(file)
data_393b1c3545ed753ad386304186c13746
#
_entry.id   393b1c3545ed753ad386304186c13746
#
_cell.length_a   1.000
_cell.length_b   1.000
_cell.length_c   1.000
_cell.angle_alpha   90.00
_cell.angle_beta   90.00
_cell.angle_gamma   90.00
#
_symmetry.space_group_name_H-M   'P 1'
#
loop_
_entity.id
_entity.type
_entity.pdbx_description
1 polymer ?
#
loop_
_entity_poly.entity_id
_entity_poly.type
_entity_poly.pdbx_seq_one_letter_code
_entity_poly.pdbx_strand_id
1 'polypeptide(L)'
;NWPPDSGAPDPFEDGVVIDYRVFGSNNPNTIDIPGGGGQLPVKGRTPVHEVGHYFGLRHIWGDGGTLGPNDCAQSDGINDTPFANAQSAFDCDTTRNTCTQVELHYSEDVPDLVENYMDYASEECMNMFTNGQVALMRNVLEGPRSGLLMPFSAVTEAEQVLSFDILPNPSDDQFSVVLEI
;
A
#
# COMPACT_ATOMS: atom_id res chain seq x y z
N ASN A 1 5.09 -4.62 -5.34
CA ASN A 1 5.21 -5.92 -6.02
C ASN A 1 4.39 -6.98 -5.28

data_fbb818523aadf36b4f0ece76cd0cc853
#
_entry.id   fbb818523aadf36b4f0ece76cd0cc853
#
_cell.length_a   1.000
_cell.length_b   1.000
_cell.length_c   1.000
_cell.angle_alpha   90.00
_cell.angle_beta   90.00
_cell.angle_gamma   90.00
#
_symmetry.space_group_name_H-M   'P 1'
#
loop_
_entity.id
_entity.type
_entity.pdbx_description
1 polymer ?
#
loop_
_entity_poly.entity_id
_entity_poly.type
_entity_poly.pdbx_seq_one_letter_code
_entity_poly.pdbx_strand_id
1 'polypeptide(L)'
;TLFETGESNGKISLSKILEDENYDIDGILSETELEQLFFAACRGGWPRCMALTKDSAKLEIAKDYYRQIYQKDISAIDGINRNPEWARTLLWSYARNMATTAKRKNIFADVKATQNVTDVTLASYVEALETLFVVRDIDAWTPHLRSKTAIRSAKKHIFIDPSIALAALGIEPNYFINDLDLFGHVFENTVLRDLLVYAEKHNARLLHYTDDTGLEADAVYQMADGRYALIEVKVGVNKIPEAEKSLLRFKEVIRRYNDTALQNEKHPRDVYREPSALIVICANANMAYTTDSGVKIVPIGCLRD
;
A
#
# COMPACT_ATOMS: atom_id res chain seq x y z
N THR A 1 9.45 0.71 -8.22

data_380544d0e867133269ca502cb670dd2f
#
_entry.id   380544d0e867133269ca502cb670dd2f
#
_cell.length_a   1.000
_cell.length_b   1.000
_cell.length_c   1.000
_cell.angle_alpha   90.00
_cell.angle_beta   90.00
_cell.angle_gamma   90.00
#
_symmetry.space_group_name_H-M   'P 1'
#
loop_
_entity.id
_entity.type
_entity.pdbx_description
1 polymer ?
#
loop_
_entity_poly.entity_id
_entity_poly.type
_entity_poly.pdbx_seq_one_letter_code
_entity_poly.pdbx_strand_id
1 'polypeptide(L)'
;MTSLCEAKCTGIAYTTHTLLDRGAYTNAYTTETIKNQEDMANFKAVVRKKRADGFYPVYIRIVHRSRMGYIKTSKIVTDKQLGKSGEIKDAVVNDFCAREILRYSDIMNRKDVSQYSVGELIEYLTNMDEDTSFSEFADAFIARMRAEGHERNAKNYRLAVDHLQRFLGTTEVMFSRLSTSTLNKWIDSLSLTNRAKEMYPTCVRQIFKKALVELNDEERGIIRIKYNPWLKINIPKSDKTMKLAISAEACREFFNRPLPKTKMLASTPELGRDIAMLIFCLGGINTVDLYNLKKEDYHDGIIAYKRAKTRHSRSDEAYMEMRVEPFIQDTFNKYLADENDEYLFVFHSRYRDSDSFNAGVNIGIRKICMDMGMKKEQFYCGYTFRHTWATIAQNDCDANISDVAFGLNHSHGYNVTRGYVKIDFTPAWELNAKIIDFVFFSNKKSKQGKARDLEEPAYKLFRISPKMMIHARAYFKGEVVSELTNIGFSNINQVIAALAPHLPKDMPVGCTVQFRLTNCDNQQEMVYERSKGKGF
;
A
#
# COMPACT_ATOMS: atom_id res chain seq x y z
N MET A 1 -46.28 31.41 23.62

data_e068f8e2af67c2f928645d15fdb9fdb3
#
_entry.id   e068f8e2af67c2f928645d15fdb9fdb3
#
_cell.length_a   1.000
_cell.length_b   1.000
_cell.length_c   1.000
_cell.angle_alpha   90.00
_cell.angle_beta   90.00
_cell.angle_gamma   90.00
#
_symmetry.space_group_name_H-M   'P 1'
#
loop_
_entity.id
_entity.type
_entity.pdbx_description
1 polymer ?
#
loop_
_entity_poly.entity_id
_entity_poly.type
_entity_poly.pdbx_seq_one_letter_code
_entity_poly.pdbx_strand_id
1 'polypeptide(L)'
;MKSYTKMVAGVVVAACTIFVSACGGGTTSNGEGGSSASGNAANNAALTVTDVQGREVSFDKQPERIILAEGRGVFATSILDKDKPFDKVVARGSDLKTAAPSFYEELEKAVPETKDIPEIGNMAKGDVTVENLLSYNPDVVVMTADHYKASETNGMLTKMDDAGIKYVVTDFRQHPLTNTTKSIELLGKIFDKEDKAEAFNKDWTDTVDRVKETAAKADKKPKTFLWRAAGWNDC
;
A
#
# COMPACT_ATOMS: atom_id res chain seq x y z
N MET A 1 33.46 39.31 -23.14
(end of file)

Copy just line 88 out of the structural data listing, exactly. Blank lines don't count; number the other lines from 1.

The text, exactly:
_entity_poly.pdbx_strand_id